A comparative study of haemodynamic effects of propofol and etomidate used as induction agent in general anaesthesia

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Nyla Farooq, Tauyiba Farooq, Marvie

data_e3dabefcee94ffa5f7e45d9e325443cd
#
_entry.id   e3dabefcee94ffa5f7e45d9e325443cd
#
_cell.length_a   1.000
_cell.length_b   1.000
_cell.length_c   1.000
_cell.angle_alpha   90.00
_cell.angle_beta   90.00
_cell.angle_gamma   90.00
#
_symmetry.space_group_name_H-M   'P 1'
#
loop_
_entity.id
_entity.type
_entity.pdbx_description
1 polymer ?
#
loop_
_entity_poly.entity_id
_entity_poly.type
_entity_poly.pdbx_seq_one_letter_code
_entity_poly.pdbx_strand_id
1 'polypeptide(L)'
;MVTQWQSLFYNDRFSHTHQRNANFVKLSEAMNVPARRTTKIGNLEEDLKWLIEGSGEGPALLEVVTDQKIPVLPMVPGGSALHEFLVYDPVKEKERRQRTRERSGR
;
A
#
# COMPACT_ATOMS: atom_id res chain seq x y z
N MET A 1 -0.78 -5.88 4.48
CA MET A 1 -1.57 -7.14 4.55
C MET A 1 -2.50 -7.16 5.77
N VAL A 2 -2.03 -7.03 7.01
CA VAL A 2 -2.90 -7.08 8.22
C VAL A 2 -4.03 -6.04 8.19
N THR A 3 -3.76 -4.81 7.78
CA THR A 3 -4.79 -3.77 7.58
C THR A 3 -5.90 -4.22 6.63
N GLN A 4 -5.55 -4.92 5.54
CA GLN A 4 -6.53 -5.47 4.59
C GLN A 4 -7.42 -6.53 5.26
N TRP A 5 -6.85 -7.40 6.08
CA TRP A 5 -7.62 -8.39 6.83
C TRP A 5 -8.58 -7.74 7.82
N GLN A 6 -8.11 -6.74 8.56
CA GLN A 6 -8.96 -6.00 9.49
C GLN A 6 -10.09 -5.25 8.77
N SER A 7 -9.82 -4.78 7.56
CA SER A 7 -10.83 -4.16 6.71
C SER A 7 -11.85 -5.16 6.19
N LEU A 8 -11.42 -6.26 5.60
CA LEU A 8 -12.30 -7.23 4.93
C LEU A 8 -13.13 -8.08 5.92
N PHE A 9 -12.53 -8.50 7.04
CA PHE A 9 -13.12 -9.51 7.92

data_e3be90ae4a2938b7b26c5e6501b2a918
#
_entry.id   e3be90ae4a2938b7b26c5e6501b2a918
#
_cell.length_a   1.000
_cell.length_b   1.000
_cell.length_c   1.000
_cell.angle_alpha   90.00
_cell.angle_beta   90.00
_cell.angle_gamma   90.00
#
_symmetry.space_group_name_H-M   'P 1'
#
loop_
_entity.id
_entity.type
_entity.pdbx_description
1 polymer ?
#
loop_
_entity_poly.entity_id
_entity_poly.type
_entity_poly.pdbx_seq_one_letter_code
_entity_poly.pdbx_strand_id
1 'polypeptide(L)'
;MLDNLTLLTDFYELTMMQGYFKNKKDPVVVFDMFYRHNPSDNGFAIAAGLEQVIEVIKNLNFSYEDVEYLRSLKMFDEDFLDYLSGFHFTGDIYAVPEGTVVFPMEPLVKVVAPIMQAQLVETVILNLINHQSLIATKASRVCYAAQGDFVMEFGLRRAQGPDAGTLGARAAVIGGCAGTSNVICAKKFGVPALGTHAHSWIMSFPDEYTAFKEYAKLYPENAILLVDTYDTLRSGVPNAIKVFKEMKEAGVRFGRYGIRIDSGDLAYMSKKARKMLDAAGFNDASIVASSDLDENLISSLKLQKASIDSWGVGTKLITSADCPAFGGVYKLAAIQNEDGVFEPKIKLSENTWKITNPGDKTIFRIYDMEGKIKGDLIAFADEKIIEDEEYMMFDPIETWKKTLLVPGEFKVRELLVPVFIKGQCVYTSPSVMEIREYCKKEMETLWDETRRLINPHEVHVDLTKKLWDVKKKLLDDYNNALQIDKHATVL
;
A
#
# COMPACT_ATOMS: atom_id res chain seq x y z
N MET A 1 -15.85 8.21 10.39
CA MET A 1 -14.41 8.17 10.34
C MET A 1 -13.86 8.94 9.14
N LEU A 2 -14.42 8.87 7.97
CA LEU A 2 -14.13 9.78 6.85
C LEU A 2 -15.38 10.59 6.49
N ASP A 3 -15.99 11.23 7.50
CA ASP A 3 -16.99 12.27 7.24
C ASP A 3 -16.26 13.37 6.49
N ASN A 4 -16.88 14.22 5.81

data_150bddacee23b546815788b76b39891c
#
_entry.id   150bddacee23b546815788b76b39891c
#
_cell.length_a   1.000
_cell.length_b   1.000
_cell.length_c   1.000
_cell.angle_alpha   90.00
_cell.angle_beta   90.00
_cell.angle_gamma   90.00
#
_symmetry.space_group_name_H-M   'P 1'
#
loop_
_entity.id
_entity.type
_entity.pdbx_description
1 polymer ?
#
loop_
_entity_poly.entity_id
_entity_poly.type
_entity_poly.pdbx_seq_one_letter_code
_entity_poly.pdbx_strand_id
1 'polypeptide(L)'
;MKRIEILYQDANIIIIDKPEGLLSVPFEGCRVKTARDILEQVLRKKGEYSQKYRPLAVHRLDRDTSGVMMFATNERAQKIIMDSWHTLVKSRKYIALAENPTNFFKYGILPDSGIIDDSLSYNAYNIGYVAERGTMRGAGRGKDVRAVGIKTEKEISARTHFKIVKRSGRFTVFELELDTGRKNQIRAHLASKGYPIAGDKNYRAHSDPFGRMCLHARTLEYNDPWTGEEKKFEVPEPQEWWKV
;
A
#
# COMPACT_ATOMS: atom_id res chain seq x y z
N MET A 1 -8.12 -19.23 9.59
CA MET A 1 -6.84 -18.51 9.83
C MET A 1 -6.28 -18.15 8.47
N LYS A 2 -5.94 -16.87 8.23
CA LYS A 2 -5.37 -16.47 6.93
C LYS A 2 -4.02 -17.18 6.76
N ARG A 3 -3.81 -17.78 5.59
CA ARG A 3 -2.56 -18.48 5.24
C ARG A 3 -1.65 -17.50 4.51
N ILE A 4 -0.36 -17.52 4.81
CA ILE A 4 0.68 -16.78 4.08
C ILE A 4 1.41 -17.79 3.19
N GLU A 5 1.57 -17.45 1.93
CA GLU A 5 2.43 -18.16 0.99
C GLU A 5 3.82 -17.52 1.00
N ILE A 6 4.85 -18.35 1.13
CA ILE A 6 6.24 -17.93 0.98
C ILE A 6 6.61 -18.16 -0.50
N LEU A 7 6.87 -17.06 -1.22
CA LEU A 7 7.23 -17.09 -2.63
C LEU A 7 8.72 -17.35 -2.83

Background: As an induction agent, a variety of anaesthetic medications have been utilised. Despite being the most widely used induction drug, propofol induces a considerable decrease in arterial pressure. Another drug, etomidate, has the advantage of lowering blood pressure. Materials and Methods: The research enrolled fifty patients who were scheduled for surgery under general anaesthesia and were randomly assigned to one of two groups. Over the course of 30-60 seconds, all patients received intravenous fentanyl citrate (2ug/kg) followed by a study medication. The propofol group (Gr P) got 2.5 mg/kg of propofol, whereas the etomidate group (Gr E) received 0.2 mg/kg of etomidate. Before induction, at the conclusion of induction (lack of eyelid reflex), at the end of intubation, and after 5 minutes of intubation, heart rate, systolic blood pressure (SBP), diastolic blood pressure (DBP), mean arterial pressure (MAP), and SpO2 were measured. Pain upon injection and myoclonus were also reported as side effects. Results: Mean heart rate, SBP, DBP, and MAP recorded at different time intervals were lowest in Gr P. Pain on injection was significantly increased in Gr P (56%). Myoclonus was seen in Gr E (12%). Conclusion: Induction with 0.2 mg/kg of etomidate is better for its hemodynamic stability over propofol (2.5 mg/kg) along with less incidence of pain on injection. Only drawback was incidence of myoclonus.

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